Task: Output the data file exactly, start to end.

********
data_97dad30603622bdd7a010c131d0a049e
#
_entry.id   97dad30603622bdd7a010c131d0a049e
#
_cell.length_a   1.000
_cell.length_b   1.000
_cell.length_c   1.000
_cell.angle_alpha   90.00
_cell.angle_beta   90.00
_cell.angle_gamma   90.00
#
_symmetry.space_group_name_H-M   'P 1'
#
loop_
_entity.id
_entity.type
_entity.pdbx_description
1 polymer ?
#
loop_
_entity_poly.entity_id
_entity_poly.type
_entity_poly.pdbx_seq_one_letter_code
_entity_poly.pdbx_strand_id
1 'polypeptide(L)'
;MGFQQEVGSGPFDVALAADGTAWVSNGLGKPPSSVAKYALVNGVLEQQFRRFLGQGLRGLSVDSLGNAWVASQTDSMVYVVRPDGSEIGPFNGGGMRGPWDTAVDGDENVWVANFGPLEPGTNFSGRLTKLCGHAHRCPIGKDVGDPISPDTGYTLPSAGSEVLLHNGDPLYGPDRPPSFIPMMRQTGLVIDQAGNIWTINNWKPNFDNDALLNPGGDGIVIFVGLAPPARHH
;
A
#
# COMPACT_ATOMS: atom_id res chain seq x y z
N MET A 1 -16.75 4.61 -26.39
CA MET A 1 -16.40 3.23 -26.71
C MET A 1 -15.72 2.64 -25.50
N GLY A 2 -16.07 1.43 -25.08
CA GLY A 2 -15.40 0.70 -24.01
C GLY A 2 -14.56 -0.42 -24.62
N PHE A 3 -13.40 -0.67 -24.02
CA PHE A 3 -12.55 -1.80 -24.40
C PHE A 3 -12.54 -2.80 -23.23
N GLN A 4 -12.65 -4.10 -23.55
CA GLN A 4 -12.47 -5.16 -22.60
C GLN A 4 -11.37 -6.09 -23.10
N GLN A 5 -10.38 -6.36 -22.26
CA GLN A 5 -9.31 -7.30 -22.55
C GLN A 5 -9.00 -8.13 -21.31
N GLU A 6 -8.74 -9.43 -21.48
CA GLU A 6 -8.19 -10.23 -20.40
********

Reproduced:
data_97dad30603622bdd7a010c131d0a049e
#
_entry.id   97dad30603622bdd7a010c131d0a049e
#
_cell.length_a   1.000
_cell.length_b   1.000
_cell.length_c   1.000
_cell.angle_alpha   90.00
_cell.angle_beta   90.00
_cell.angle_gamma   90.00
#
_symmetry.space_group_name_H-M   'P 1'
#
loop_
_entity.id
_entity.type
_entity.pdbx_description
1 polymer ?
#
loop_
_entity_poly.entity_id
_entity_poly.type
_entity_poly.pdbx_seq_one_letter_code
_entity_poly.pdbx_strand_id
1 'polypeptide(L)'
;MGFQQEVGSGPFDVALAADGTAWVSNGLGKPPSSVAKYALVNGVLEQQFRRFLGQGLRGLSVDSLGNAWVASQTDSMVYVVRPDGSEIGPFNGGGMRGPWDTAVDGDENVWVANFGPLEPGTNFSGRLTKLCGHAHRCPIGKDVGDPISPDTGYTLPSAGSEVLLHNGDPLYGPDRPPSFIPMMRQTGLVIDQAGNIWTINNWKPNFDNDALLNPGGDGIVIFVGLAPPARHH
;
A
#
# COMPACT_ATOMS: atom_id res chain seq x y z
N MET A 1 -16.75 4.61 -26.39
CA MET A 1 -16.40 3.23 -26.71
C MET A 1 -15.72 2.64 -25.50
N GLY A 2 -16.07 1.43 -25.08
CA GLY A 2 -15.40 0.70 -24.01
C GLY A 2 -14.56 -0.42 -24.62
N PHE A 3 -13.40 -0.67 -24.02
CA PHE A 3 -12.55 -1.80 -24.40
C PHE A 3 -12.54 -2.80 -23.23
N GLN A 4 -12.65 -4.10 -23.55
CA GLN A 4 -12.47 -5.16 -22.60
C GLN A 4 -11.37 -6.09 -23.10
N GLN A 5 -10.38 -6.36 -22.26
CA GLN A 5 -9.31 -7.30 -22.55
C GLN A 5 -9.00 -8.13 -21.31
N GLU A 6 -8.74 -9.43 -21.48
CA GLU A 6 -8.19 -10.23 -20.40